Now, you might think that with all this time available what with the internet being down and an unexpected weekend at home. I would have turned my hand to some serious cuisine efforts, but certainly on Saturday, I was feeling very uninspired.
Having proudly blogged my menu plan for July on Friday, I realised when I got home that day that I had forgotten to take the planned salmon out of the freezer in time, so the kids had fish fingers and chips before the school discos. I got out a couple of pieces of salmon out for the Husband and I in the hope that they would defrost in time, but when I eventually got home, head thumping from one too many renditions of Nellie the Elephant, from dealing with the indecision of numerous children with £1 to spend and far too much choice, and slightly sozzled after a couple of illicit glasses of wine produced by the school facilities manager for those of us helping out, it was nearly 10 p.m. The Husband was ravenous having not eaten, and was out of the door like a shot to the chippy. Not a patch on Mr Stein’s, but just what was needed.
This left me with 2 pieces of salmon that needed to be eaten up. For those of you who think I must be some unbearable paragon of unprocessed food virtue, you will rejoice to hear that I found a pizza express pizza and some garlic bread in the freezer and fed that to the kids on Saturday evening (although I’ll admit to making them eat salad from the garden alongside – I do have some standards). The Husband and I did however have grilled salmon (I rubbed a little sesame oil on, but nothing else) with new potatoes out of the garden and some green bean (which weren’t). It was lovely, simple food (well, that's my excuse!).
And this is where this weekend has been really lovely. After all the miserable rain, the garden and allotment have suddenly produced real food for us to eat. True, we’ve been eating salad from the garden (lettuce and rocket) for a few weeks, and there’s been rhubarb and beetroot, but it’s all been a little bit hit and miss. But not this weekend.
This weekend, we have had raspberries, strawberries, red and blackcurrants, and gooseberries.
There has been new potatoes,
Somehow the sight of all this lovely produce galvanised me into action.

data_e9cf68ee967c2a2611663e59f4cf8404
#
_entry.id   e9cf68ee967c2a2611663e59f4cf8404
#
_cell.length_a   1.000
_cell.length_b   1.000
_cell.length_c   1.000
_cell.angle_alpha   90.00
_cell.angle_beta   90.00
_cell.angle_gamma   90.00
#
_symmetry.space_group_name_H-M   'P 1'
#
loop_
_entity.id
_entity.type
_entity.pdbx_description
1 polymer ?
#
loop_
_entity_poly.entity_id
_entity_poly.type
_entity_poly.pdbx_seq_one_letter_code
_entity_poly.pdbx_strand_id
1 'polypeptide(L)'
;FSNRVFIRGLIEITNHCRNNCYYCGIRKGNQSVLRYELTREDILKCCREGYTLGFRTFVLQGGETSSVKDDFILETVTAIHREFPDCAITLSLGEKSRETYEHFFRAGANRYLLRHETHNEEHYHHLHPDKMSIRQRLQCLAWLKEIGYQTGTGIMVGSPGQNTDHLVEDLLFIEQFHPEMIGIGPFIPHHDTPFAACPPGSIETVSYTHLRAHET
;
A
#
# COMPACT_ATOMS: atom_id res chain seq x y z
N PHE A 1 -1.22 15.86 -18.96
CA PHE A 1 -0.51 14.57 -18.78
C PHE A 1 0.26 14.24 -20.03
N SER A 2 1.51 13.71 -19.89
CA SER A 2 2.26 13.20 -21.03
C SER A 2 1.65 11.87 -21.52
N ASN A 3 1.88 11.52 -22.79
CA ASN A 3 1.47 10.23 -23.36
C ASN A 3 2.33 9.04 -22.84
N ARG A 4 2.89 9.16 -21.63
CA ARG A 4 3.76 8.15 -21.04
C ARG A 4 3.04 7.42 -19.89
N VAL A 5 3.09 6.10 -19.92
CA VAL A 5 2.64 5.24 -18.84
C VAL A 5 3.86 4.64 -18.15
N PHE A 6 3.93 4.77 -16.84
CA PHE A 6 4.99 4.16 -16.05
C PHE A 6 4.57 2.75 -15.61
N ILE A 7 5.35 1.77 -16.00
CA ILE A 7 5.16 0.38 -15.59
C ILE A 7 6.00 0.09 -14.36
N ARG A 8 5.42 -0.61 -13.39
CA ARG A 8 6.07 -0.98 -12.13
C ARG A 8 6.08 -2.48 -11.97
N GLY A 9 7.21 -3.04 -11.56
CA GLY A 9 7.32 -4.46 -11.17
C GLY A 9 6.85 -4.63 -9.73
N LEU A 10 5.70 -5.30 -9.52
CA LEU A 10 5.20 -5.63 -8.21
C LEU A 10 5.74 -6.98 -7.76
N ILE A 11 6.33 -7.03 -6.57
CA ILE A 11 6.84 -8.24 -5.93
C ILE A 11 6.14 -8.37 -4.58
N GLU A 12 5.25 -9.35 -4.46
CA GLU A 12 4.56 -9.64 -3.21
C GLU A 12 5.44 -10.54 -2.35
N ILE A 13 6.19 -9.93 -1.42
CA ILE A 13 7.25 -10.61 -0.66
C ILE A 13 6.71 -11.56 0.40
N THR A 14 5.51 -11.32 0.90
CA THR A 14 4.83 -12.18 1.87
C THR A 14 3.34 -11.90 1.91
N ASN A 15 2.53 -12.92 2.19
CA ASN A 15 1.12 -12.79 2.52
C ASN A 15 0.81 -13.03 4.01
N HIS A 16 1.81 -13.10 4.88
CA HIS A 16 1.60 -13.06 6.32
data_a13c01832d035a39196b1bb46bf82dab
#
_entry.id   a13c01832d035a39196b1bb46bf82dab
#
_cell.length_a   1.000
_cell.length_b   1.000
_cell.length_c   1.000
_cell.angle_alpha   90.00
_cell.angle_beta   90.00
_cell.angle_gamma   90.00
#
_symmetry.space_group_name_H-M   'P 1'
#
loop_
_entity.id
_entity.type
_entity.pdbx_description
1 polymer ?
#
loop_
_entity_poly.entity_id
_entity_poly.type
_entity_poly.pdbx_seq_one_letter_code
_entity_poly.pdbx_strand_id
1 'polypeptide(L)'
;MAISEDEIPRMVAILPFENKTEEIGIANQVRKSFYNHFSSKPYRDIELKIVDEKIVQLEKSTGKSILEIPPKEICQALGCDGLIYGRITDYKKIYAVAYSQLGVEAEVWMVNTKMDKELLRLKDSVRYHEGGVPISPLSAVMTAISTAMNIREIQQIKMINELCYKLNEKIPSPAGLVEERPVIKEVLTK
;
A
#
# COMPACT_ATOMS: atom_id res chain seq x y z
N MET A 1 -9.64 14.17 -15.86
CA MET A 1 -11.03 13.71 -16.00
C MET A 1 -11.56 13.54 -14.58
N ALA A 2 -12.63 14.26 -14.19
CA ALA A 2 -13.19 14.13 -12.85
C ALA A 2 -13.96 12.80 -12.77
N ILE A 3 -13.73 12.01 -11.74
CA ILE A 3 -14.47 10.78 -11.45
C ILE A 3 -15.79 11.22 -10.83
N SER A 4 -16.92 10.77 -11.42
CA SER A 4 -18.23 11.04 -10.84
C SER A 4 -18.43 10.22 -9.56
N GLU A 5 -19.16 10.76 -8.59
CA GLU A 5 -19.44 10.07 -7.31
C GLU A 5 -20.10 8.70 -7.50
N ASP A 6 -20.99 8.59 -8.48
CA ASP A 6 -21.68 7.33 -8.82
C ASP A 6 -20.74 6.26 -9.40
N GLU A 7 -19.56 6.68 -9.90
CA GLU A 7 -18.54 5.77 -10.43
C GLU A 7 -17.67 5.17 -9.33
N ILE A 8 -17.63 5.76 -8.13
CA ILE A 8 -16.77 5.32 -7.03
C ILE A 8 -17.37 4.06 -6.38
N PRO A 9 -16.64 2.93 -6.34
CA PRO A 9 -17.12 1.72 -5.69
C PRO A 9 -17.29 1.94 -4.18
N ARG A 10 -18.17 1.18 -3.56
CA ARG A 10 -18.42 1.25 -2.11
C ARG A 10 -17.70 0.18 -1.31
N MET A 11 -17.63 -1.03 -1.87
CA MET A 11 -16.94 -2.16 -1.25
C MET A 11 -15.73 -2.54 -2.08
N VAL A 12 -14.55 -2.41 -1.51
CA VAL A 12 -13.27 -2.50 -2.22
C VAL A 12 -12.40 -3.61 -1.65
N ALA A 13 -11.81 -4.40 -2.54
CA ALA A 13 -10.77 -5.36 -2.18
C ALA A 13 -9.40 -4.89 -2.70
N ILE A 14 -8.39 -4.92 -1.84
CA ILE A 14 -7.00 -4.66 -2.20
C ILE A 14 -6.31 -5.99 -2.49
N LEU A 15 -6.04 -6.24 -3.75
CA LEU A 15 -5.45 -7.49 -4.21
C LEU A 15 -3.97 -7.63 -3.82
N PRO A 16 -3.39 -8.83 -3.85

Most of the fruit has gone into the freezer for now (watch out for summer pudding, coming soon to a blog near you), but it was the turn of the gooseberries to get the straight-out-of-the-garden treatment and got turned into gooseberry and orange drizzle cake.
The veg – well, we ate them for supper on Sunday. I boiled the new potatoes and steamed the carrots and broad beans on top. Just delicious.
Broad beans are one of my favourite vegetables, and the thing is, for all the fancy things you can do with them, I really love them just steamed, as a vegetable. There are plenty of amazing vegetable cookery books available that will give you plenty of things to do with veg once you are sick of eating them as is, but really, you can’t beat them straight out of the garden just served as they are.
The other thing about broad beans is that they go really well with gammon. Now, I was intrigued to read a fellow blogger ‘s post about slow cooking a piece of gammon and had bought some with (a) the broad beans and (b) the slow cooking idea in mind. I don’t use my slpow cooker as much as I’d like to and tend to just do straightforward casseroles in it, but I would like to use it more because I just love that – “Oh look it’s all done!” feeling at the end of the day. Anyway, I couldn’t go back to her blog to check out how she’d done her gammon, so I had a look at my slow cooker cook book for an idea of how much liquid to use, and came up with:
Cider slow cooked Gammon
Ingredients: 500g smoked gammon joint, 500ml cider (I used homebrewed stuff from last autumn), an onion, a carrot, 2 cloves and a bay leaf, a teaspoon of Dijon mustard and a tablespoon of crème fraiche
Method: Remove all the packaging from the joint, place in a bowl, cover with cold water and soak overnight. Drain off the water from the joint and set aside. Heat up the slow cooker on the high setting.
Peel and slice the onion, and fry in dash of oil for a few minutes with the bay leaf and cloves till the onion is starting to soften. Pour in the cider and bring to the boil. When the liquid is boiling, put the gammon joint into the slow cooker, pour on the boiling liquid, put the lid on the slow cooker and leave for 5-6 hours.
Once the gammon is cooked, remove the meat and strain the cooking liquid into a pan. Make a sauce by bringing the liquid to the boil and whisk in the Dijon mustard and crème fraiche. You probably won’t need any salt but you might want to grind in some pepper.
Serve the gammon with new potatoes and broad beans – and any other veg you feel like – as fresh as possible - with the sauce on the side.